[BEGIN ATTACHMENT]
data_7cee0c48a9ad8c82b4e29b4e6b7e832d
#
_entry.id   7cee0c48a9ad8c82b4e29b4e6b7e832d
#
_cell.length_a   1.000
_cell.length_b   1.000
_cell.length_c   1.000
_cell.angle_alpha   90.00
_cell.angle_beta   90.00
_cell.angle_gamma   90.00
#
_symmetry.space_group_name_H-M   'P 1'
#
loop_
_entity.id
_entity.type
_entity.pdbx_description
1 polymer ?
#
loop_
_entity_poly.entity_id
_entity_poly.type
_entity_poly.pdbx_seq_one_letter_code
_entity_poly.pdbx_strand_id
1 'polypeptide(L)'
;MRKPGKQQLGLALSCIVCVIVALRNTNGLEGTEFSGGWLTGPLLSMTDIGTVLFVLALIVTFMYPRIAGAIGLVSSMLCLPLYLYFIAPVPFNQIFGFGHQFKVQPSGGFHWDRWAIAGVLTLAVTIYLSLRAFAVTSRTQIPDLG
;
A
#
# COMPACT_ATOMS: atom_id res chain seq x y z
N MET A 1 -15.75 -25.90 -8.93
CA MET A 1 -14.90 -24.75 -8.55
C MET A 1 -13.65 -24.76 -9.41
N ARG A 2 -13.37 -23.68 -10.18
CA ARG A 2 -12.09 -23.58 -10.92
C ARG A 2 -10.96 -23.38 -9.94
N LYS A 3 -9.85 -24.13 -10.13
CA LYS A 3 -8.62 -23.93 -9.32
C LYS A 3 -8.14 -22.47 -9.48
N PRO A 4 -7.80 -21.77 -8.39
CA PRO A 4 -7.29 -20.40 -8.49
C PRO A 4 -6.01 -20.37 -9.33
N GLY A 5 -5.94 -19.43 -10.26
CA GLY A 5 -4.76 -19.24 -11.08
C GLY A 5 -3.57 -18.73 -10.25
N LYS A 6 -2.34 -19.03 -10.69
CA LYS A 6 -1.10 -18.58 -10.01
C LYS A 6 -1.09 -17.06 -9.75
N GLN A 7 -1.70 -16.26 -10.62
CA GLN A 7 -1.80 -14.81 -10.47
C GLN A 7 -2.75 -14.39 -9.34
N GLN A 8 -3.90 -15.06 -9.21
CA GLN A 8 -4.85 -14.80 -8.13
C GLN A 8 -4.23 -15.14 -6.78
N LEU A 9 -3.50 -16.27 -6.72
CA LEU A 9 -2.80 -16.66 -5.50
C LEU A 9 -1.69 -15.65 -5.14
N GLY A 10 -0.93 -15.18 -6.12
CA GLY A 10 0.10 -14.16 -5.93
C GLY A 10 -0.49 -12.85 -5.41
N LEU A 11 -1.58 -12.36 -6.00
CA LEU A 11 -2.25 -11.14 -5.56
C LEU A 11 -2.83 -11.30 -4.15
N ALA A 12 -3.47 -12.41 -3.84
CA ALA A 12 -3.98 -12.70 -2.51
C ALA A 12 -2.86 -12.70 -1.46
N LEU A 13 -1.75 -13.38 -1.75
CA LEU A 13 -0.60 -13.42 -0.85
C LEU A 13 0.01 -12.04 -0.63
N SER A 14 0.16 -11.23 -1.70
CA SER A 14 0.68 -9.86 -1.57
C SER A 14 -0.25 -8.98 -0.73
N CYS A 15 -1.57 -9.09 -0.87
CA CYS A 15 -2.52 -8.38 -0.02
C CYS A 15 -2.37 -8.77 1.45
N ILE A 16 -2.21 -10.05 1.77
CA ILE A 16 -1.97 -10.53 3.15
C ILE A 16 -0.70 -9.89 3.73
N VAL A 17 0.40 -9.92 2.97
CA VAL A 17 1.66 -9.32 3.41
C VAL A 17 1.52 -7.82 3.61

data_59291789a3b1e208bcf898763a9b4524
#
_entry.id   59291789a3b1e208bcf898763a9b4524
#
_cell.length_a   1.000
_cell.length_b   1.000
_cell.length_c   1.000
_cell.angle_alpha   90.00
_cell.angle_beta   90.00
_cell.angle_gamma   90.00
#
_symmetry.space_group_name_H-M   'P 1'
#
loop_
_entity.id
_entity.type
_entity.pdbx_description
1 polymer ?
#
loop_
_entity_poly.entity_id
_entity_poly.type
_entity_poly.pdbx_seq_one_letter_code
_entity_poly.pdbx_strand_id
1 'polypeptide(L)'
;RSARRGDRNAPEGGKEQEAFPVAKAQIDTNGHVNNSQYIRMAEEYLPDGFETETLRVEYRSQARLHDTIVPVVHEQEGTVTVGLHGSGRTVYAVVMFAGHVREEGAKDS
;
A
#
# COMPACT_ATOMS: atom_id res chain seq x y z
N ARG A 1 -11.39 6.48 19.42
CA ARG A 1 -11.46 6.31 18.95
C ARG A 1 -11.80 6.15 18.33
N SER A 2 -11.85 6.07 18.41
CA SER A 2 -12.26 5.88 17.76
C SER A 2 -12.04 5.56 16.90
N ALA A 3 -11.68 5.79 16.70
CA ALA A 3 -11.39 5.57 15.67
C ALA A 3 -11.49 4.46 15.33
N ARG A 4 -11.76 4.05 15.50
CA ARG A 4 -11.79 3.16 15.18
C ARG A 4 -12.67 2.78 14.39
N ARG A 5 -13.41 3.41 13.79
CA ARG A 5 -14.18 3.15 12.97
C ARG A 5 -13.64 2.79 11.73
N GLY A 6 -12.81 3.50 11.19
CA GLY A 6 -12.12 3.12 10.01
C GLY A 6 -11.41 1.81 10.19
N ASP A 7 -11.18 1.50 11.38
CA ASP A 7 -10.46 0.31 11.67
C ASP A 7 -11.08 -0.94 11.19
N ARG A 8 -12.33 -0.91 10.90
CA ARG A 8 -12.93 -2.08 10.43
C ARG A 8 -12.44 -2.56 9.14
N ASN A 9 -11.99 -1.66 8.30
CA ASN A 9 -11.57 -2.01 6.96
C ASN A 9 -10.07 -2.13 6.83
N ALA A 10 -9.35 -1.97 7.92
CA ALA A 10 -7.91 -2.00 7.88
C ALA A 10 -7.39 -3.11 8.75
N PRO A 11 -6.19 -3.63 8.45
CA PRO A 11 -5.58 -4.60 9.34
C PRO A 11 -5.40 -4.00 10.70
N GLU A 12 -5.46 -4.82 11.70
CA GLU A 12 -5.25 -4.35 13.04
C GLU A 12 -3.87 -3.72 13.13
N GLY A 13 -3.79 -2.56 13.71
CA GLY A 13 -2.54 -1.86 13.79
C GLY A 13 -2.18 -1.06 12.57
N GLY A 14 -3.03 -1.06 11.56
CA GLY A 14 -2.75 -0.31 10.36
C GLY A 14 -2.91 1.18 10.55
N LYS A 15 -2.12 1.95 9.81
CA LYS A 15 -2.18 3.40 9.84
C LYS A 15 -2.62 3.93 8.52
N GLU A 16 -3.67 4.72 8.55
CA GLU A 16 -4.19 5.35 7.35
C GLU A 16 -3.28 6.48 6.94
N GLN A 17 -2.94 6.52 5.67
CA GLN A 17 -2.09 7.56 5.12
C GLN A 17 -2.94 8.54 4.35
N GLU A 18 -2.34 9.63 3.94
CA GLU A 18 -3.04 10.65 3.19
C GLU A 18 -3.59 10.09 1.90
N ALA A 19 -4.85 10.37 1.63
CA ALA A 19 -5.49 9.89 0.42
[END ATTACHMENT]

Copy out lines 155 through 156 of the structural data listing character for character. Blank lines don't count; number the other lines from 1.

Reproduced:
CA LYS A 15 -2.18 3.40 9.84
C LYS A 15 -2.62 3.93 8.52